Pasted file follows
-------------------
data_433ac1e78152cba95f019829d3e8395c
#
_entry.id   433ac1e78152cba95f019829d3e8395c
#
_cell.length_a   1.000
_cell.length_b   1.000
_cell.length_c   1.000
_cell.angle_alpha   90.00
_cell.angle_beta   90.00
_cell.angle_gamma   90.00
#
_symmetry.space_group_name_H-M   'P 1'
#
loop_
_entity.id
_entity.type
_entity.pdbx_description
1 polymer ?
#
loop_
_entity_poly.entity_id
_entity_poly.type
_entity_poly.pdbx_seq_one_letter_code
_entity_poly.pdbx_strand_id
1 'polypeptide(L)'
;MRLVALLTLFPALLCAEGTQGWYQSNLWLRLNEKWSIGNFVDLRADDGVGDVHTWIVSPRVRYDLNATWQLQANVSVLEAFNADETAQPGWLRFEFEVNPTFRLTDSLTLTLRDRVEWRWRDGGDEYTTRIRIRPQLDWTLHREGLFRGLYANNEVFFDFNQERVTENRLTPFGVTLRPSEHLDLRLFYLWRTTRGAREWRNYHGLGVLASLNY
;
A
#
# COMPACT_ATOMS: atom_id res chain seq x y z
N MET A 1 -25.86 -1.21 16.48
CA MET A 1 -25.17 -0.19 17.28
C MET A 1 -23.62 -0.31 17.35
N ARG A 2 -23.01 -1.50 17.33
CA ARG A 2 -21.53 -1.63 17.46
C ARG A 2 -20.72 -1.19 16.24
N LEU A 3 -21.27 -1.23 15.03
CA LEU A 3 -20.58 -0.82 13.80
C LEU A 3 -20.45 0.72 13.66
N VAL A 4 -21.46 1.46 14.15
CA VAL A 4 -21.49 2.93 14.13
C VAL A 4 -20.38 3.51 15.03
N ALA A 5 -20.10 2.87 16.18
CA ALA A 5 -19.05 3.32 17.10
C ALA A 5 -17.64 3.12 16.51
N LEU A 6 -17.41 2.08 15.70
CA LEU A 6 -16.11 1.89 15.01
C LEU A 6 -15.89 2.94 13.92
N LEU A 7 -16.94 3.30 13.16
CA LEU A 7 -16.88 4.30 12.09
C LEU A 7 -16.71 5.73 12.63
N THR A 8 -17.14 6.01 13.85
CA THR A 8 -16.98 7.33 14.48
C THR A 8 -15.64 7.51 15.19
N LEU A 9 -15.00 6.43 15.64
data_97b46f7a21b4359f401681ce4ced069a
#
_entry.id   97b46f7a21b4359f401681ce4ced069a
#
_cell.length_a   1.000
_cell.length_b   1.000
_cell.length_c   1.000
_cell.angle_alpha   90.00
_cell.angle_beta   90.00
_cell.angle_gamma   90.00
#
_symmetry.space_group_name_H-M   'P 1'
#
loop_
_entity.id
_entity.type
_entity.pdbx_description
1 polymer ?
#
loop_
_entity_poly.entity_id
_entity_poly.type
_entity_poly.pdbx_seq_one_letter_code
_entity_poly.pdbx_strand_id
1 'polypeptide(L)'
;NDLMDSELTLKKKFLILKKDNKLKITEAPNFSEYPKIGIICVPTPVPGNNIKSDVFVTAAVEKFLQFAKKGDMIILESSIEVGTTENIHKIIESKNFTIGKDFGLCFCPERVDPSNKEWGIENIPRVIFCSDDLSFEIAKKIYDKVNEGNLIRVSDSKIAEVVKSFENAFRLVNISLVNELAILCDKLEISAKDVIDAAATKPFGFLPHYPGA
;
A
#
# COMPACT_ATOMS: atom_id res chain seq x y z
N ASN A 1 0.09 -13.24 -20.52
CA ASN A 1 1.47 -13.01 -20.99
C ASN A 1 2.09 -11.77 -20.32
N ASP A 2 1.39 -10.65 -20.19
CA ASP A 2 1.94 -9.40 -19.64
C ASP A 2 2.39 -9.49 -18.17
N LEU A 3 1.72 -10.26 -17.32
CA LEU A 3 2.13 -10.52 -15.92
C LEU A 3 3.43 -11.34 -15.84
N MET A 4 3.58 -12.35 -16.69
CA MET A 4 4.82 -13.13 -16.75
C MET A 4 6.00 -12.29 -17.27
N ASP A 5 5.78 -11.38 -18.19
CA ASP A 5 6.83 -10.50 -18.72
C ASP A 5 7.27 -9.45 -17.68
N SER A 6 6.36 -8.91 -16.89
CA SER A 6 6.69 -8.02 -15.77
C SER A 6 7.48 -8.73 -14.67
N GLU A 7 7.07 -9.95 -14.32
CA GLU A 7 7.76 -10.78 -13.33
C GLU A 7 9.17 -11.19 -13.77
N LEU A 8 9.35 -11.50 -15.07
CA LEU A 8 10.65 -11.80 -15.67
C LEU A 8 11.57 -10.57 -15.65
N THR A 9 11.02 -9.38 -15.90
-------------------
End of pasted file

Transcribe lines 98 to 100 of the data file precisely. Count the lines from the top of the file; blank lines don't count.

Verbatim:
N ASP A 5 5.78 -11.38 -18.19
CA ASP A 5 6.83 -10.50 -18.72
C ASP A 5 7.27 -9.45 -17.68